Snail Hospital

Every time it rains, it has been difficult for Kid to witness the snails being crushed by people accidentally walking on them. He has tried bringing them home to try to help them but they have all passed away.

Recently Kid found this little guy on a sidewalk and had been stepped on. At least 80% of his shell was crushed, so Kid brought him home despite knowing he probably wouldn’t be able to save him. He tried making a shell for him out of sculpting beeswax and the snail seemed to survive though just sealed himself inside his new wax home.

After two days, “Crush” (Kid named him) came out of his new shell and started moving about.

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Crush found his shell to be heavier than he is used to but he quickly became stronger and now hoists himself along as he climbs about; in fact, he seems to be able to do whatever the other snails can do! It has now been three weeks and he is still doing very well.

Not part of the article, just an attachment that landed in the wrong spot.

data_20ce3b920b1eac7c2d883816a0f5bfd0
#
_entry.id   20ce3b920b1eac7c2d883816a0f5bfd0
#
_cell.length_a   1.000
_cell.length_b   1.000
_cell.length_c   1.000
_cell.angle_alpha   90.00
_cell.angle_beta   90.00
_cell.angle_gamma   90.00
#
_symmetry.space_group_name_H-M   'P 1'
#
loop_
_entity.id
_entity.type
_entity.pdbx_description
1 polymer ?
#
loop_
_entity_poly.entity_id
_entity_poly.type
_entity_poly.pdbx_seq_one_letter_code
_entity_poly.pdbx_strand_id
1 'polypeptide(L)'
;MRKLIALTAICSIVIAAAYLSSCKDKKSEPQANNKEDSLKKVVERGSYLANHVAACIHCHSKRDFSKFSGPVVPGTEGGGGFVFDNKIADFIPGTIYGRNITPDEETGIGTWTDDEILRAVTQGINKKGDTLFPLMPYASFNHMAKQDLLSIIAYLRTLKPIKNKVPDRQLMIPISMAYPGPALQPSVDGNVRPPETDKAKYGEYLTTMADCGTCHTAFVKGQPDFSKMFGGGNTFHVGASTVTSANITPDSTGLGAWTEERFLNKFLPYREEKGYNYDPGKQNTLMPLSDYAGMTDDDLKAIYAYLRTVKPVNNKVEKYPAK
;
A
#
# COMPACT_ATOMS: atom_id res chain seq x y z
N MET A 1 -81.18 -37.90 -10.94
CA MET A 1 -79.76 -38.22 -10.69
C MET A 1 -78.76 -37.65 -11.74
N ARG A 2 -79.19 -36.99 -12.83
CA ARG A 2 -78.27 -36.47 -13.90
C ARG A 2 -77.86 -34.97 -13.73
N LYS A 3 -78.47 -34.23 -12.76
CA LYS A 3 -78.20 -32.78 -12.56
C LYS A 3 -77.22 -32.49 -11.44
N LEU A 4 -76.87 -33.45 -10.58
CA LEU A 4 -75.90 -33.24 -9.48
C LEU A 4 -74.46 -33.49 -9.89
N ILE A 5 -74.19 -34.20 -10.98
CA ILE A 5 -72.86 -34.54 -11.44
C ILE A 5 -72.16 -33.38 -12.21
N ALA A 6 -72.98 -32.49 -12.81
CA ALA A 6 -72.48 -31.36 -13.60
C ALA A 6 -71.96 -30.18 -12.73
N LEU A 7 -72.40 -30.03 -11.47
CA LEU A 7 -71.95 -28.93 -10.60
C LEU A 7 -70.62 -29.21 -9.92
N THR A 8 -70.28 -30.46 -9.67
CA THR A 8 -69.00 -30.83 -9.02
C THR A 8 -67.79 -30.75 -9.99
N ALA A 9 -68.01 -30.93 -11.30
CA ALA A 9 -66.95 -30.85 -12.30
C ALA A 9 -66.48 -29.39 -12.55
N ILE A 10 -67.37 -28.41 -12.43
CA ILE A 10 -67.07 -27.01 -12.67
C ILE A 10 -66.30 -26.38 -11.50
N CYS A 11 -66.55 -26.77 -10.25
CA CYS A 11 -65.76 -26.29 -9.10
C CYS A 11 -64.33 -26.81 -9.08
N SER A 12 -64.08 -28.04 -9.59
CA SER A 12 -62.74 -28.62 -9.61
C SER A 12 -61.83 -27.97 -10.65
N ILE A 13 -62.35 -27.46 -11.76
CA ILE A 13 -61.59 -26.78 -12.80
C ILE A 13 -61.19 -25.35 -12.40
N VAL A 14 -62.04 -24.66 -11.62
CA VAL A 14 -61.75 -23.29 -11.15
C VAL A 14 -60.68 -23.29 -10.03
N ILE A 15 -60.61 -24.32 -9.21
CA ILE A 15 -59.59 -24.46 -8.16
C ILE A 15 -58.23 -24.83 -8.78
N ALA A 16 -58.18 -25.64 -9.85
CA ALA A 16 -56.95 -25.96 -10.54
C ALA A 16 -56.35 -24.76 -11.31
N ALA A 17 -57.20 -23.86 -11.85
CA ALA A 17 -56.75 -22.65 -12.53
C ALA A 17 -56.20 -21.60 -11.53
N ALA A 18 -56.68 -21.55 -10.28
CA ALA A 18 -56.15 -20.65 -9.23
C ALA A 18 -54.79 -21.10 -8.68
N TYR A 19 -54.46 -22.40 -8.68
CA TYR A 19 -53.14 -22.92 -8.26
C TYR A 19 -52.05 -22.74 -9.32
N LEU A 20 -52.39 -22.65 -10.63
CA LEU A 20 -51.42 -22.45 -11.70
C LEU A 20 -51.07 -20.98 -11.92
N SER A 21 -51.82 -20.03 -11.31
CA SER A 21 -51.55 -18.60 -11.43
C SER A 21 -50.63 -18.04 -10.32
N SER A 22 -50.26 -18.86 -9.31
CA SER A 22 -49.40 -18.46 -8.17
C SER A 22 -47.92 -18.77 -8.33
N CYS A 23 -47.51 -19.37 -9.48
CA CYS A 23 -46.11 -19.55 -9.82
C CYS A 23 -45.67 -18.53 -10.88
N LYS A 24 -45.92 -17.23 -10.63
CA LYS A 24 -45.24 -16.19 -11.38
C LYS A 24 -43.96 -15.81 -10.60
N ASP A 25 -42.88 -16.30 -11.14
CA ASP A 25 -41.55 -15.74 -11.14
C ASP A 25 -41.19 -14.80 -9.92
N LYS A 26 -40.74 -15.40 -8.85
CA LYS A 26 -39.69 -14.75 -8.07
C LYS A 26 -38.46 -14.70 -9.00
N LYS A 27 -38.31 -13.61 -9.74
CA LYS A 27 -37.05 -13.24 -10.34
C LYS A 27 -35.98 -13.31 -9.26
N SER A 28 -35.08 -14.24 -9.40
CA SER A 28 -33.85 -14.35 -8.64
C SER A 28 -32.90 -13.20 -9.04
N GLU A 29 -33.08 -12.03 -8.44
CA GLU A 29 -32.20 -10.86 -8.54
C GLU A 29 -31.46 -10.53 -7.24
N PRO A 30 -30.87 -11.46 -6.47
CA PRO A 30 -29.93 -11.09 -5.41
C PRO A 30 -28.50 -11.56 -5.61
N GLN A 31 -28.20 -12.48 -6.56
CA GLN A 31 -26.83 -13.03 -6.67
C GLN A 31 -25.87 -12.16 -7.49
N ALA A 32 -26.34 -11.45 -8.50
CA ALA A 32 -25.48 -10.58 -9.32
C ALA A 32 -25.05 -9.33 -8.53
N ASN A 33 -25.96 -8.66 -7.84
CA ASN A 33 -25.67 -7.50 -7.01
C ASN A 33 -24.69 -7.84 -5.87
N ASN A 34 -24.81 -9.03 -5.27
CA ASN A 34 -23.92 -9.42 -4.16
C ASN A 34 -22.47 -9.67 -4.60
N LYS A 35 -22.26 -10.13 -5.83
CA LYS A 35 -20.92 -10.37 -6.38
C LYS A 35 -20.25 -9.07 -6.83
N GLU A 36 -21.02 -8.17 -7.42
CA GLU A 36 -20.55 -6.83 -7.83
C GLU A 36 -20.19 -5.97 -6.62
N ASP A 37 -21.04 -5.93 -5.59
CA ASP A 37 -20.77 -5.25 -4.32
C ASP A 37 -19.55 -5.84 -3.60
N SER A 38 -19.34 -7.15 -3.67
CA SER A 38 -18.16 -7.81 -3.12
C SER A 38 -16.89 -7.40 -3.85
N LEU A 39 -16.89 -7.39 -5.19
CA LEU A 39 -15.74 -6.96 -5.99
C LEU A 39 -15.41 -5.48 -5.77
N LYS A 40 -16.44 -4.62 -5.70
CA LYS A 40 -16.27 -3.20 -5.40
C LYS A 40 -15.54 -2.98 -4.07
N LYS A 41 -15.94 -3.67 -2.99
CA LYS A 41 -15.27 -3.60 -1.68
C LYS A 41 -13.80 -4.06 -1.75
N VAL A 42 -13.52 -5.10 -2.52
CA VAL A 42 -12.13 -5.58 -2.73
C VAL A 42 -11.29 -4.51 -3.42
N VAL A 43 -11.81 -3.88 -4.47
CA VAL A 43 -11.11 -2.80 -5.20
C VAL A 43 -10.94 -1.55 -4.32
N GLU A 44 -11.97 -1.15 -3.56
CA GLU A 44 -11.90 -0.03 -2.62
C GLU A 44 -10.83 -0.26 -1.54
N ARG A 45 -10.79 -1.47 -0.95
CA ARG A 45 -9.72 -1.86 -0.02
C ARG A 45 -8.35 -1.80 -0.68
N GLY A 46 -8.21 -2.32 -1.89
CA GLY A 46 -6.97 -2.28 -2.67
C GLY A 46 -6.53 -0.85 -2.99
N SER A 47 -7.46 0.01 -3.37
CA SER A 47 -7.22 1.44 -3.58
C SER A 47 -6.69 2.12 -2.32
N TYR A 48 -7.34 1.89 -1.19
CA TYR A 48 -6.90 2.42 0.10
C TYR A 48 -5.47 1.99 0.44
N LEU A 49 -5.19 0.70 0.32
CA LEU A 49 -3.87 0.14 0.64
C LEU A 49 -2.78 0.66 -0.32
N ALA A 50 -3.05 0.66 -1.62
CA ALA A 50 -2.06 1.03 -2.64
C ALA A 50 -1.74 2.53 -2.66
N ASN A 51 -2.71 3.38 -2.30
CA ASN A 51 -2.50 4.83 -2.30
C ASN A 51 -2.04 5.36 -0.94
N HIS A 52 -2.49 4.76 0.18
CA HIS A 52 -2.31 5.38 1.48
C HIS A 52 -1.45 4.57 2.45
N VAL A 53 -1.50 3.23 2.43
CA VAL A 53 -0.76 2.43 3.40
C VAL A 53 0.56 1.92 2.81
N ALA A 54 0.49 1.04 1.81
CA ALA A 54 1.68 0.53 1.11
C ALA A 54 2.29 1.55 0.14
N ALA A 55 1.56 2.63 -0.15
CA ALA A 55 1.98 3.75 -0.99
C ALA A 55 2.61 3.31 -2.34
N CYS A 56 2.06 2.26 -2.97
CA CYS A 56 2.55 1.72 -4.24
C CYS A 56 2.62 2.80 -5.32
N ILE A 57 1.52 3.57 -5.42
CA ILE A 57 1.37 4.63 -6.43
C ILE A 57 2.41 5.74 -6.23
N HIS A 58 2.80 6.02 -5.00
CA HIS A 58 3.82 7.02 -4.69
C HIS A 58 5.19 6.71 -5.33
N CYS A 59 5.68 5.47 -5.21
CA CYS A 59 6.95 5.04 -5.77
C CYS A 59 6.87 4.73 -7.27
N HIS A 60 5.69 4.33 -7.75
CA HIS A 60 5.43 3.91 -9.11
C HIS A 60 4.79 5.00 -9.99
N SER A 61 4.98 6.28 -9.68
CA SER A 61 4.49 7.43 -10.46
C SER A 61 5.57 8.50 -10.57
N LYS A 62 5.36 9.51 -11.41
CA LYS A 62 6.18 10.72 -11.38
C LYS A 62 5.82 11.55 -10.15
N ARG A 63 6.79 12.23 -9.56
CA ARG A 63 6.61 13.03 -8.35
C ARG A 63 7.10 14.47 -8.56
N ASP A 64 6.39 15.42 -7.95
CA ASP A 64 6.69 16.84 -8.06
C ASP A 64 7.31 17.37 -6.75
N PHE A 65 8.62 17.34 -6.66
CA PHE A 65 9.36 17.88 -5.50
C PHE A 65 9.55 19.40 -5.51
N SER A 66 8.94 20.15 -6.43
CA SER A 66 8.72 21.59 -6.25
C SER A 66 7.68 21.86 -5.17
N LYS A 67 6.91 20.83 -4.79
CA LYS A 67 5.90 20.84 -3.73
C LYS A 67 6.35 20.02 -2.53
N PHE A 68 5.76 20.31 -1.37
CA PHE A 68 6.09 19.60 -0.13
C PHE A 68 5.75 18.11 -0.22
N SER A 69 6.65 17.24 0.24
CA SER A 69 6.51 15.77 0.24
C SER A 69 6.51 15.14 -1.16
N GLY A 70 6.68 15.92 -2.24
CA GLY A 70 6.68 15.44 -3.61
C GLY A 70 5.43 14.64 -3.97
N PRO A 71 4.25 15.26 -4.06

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Kid has since brought home many snails with broken shells and has found that if the breaks are not too bad, and he feeds them lots of calcium and veggies, they actually can repair their shells. He now has 9 snails and has made them a beautiful habitat with dirt and lots of moss.

It is heartwarming to see his compassion and attention to detail as he tends to their health and needs. It appears the more time he has spent tending to the needs of these little creatures, the more he seems to tend to notice the needs of his family. Compassion can be inherent but why not make this very important character trait stronger however and whenever possible?

Trilobites

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While camping, we came across these interesting shapes in the rocks. They were everywhere. “Fossils! Trilobites!”, Kid shouted as he ran around pointing at them all.  During campfire, he taught me how they used to be very deep on the bottom of the lake. I couldn’t believe that some of these are from millions of years ago, and that our landscape has changed so much that we can now walk along the rocks at the lakefront and find such beautiful relics.

“Check out the horseshoe crab when we get home,” he said “and then you can see how they haven’t changed much at all over the years!”